A shy lady's companion, staying in Monte Carlo with her stuffy employer, meets the wealthy Maxim de Winter (Sir Laurence Olivier). She and Max fall in love, marry, and return to Manderley, his large country estate in Cornwall. Max is still troubled by the death of his first wife, Rebecca, in a boating accident the year before. The second Mrs. de Winter (Joan Fontaine) clashes with the housekeeper, Mrs. Danvers (Dame Judith Anderson), and discovers that Rebecca still has a strange hold on everyone at Manderley.Written by
Col Needham <firstname.lastname@example.org>
David O. Selznick insisted on personally supervising re-takes of the fire scene, which he thought had been indistinct as originally shot. The final shot of flames engulfing the title character's "R" monogram were redone because he thought the initial had not been as carefully framed as Mrs. Danvers would have placed it and the flames hadn't come up quickly enough or high enough. See more »
The word pamplemousse (French for grapefruit) is incorrectly spelled as 'pamplemouse' in the Princesse Hotel Monte Carlo menu toward the beginning of the film. See more »
The original 1940 credits read "Selznick International presents its picturization of Daphne Du Maurier's 'Rebecca'". The credits on the re-issue version read "The Selznick Studio presents its production of Daphne Du Maurier's 'Rebecca'". See more »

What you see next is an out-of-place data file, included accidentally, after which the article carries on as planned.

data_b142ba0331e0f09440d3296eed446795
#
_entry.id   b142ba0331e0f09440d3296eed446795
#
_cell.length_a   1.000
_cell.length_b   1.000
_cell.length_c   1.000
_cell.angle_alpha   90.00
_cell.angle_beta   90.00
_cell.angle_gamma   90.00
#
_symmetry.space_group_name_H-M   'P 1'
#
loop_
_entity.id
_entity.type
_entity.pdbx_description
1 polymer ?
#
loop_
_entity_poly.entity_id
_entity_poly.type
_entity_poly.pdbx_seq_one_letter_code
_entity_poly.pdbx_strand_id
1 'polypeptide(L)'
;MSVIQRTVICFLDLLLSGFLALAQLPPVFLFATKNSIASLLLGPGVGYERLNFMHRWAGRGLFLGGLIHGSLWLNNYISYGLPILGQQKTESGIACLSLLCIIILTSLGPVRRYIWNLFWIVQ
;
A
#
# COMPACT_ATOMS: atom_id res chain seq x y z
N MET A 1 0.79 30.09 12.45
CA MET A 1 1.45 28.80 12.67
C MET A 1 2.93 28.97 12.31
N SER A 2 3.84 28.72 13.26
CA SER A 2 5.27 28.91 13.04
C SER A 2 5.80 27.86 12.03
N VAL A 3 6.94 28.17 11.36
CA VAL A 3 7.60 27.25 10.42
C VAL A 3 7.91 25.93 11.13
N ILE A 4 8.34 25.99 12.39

The opening credits were re-done (with different font) for the 1950's re-release of the movie. It is these credits that have turned up on all telecasts of the film (even as recently as 2013) and all previous video releases. The Criterion release (which is now only available through outlet stores) restores all of the credits to their original form. See more »
... and it's clear to see throughout that Maxim de Winter is not overwrought with joy as we witness a story tacking in one direction, gradually adjusting course to another and finally distorting and folding in on itself with magnificent Hitchcockian escalation towards the end.
If you view this through contemporary eyes alone it's easy to see it as dated, old fashioned, antique perhaps, many things in the past fall foul of fashion sooner or later. Place a pair of pince-nez on the bridge of your nose and witness two great stars, Joan Fontaine is outstanding, add immense depth to an already deep, dark and disturbing tale with some sinister supporting characters thrown in for good measure, none more so than Judith Anderson as the mysterious and cryptic Mrs. Danvers.
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